Continuing with our on-going “Questions and Answers” series, this week several of my clients have asked similar questions that I answer below. These relate to the sponsorship of family members when there are criminal histories involved as well as how civil status (marriage) changes affect eligibility. Another question that has come up recently relates to denials of Deferred Action for Childhood Arrivals (DACA) petitions.
The first question is whether a U.S. citizen son or daughter who has a criminal record is able to sponsor their parent(s) for a green card. If an immigrant is the qualifying relative of a US citizen or even a permanent resident, then there are no barriers to the ability of their relative to sponsor them for immigration benefits. Each filing submitted to USCIS is evaluated based on the status of the applicant and the sponsor. Once the basic requirements are met to establish the validity of the relationship between the sponsoring relative and the immigrant, the review then focuses on the immigrant’s history and their ability to obtain financial support to adjust status. The criminal history of the sponsor is usually not relevant to the review process, although the criminal history of the immigrant is always relevant.
Another related question for those who are part of a family petition is what, if anything, happens if the beneficiary changes their civil status from single to married. For example, my dad sponsored me when I was single and I recently got married, what is going to happen to my application? Although the answer to this question depends on many things, the most important is the status of your relative at the time of your sponsorship. When a family member sponsors an immigrant, their relationship to you and their individual immigration status will determine what benefit you will be entitled to. If their status changes or your relationship changes at any time in this process (prior to the immigrant receiving a green card), then there could be significant impact on your process. For example, let’s assume you are an unmarried son or daughter of a legal permanent resident and you have received an approved visa petition, but you will not be able to adjust your status for several years. If you later get married, your category for purposes of the visa petition has now changed and you are no longer eligible for adjustment of status. Alternatively, if your parent was a citizen rather than a permanent resident at the time of the application, the same situation would not result in your inability to obtain a green card, it would only change the category of your petition and the amount of time you have to wait for an available visa.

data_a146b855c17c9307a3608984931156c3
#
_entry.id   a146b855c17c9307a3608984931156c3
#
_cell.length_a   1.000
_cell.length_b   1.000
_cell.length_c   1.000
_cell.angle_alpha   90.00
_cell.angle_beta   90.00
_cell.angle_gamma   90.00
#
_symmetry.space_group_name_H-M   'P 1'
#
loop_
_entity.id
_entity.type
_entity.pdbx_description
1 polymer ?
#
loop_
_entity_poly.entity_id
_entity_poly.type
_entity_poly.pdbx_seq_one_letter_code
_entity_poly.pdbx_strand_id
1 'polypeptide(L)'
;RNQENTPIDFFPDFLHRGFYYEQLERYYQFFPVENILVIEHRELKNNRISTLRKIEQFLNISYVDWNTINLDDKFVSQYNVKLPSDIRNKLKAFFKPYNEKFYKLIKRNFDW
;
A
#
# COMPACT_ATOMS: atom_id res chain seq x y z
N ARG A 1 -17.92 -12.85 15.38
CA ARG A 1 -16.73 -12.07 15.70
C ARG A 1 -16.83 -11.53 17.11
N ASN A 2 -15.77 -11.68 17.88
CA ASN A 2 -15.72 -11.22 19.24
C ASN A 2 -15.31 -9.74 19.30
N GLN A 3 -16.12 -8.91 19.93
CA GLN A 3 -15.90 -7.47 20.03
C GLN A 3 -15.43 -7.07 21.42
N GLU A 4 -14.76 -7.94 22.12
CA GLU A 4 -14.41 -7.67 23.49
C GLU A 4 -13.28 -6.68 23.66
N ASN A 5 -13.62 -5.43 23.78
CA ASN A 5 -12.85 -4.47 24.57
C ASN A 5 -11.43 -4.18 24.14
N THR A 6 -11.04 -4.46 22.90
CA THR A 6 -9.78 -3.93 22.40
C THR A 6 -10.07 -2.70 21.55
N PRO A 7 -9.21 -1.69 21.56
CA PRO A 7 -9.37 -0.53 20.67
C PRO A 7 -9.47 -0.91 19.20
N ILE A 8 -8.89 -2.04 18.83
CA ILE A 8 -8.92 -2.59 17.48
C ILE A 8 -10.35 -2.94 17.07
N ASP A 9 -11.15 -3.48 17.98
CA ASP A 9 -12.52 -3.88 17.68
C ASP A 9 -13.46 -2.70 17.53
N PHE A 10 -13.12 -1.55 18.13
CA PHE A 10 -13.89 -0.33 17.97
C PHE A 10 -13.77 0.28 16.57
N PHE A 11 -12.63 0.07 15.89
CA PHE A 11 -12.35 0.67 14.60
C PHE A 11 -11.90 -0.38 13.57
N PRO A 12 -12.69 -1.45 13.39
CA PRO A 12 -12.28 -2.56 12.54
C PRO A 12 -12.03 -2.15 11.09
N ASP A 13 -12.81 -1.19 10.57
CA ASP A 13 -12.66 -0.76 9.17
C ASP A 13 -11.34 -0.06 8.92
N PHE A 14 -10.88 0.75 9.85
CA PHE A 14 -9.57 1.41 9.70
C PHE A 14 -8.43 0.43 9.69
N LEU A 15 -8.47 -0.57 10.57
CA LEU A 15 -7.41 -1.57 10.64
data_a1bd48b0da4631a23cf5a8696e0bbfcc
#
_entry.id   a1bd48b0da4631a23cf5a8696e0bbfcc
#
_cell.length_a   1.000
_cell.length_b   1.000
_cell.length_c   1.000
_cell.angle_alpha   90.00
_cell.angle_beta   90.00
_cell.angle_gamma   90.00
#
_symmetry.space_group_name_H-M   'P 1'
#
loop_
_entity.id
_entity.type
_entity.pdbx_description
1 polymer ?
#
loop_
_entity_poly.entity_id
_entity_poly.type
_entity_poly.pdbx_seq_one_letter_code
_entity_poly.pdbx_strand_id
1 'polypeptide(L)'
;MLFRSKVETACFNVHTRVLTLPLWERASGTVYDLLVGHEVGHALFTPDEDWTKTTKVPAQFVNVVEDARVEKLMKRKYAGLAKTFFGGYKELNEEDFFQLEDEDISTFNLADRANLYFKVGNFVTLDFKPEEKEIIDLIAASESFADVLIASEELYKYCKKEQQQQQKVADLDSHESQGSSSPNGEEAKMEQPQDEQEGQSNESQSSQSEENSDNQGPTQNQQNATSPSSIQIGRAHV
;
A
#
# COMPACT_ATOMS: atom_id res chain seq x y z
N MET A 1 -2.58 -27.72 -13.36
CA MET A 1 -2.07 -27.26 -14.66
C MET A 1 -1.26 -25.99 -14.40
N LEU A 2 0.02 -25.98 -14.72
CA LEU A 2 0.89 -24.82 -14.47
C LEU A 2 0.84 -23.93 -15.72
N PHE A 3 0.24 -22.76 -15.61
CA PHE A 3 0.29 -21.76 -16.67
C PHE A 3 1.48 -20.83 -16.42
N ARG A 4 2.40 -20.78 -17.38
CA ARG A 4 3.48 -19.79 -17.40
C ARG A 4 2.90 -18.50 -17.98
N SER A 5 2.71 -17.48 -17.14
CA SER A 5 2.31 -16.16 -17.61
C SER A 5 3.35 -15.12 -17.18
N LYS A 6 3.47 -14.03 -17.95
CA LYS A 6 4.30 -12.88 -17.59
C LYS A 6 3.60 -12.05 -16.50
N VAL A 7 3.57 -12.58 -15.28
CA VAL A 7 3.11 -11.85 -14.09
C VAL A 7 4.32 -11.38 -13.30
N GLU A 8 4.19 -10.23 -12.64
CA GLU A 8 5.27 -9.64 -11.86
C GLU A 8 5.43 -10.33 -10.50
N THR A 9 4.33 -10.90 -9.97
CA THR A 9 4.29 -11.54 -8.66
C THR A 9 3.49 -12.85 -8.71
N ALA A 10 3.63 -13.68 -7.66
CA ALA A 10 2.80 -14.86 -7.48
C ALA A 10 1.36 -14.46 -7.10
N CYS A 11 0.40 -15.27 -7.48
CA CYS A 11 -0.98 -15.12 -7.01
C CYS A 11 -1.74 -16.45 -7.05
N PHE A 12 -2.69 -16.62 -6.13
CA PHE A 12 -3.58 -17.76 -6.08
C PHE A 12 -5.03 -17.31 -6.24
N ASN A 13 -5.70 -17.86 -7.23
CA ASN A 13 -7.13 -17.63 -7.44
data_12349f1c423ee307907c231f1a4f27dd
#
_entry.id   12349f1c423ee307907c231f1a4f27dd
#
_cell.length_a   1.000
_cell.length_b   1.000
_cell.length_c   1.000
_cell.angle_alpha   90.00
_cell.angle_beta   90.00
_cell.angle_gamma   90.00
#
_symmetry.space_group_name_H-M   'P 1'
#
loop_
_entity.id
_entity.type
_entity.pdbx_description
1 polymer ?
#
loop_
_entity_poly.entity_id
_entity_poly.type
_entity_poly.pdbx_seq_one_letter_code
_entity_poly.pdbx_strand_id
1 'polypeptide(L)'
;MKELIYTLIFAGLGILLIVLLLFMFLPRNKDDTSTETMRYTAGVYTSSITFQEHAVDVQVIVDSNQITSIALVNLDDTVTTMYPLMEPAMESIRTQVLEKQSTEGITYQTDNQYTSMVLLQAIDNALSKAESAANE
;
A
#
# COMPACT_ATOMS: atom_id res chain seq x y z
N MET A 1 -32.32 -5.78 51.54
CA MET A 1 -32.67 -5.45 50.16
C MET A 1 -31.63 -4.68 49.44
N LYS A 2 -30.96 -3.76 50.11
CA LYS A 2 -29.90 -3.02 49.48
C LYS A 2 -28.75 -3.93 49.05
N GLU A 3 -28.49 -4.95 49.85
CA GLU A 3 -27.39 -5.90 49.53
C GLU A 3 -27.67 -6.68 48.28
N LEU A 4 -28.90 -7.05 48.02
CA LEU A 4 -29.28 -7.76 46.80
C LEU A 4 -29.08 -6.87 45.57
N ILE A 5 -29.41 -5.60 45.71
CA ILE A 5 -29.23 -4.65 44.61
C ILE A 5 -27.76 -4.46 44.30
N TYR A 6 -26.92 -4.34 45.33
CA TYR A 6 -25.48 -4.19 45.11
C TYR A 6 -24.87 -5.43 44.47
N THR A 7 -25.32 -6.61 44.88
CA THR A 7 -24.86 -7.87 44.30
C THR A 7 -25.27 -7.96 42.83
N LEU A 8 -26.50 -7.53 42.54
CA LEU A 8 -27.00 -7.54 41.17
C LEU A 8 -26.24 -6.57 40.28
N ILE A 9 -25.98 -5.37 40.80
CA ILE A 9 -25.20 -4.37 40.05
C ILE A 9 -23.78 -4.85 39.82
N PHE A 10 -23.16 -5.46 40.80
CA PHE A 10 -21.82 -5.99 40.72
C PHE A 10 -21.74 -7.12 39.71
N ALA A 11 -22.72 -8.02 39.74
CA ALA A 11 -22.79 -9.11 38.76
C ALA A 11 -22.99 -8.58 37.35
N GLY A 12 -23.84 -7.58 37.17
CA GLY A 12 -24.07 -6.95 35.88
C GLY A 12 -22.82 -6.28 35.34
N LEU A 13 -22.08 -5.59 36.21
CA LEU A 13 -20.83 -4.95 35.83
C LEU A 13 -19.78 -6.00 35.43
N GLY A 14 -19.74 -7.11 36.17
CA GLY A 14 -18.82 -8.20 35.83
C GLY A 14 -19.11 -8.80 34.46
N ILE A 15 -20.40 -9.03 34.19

Last is the question relating to Deferred Action. If my DACA was denied last year, can I apply again? Although the government has been very clear that denials of Deferred Action for Childhood Arrivals have no associated right of appeal or reconsideration, they have been open to accepting a second filing. This should ONLY be done for applications denied for certain reasons. If your original filing was made and you met all the eligibility requirements and they still denied your request for unclear reasons or for a reason that is not supported by the facts (like they said you didn’t include your birth certificate when you actually did), then you may be a good candidate for a second filing. It is very important for this second filing that you are 100% positive you meet all the requirements and you can specifically address the stated reason why they denied your initial request. Only select filings with specific correctable problems will be approved after a second request. If this has happened to you, it is important to speak with an experienced immigration attorney right away so that your filing can be submitted without delay and in a way that will result in an approval.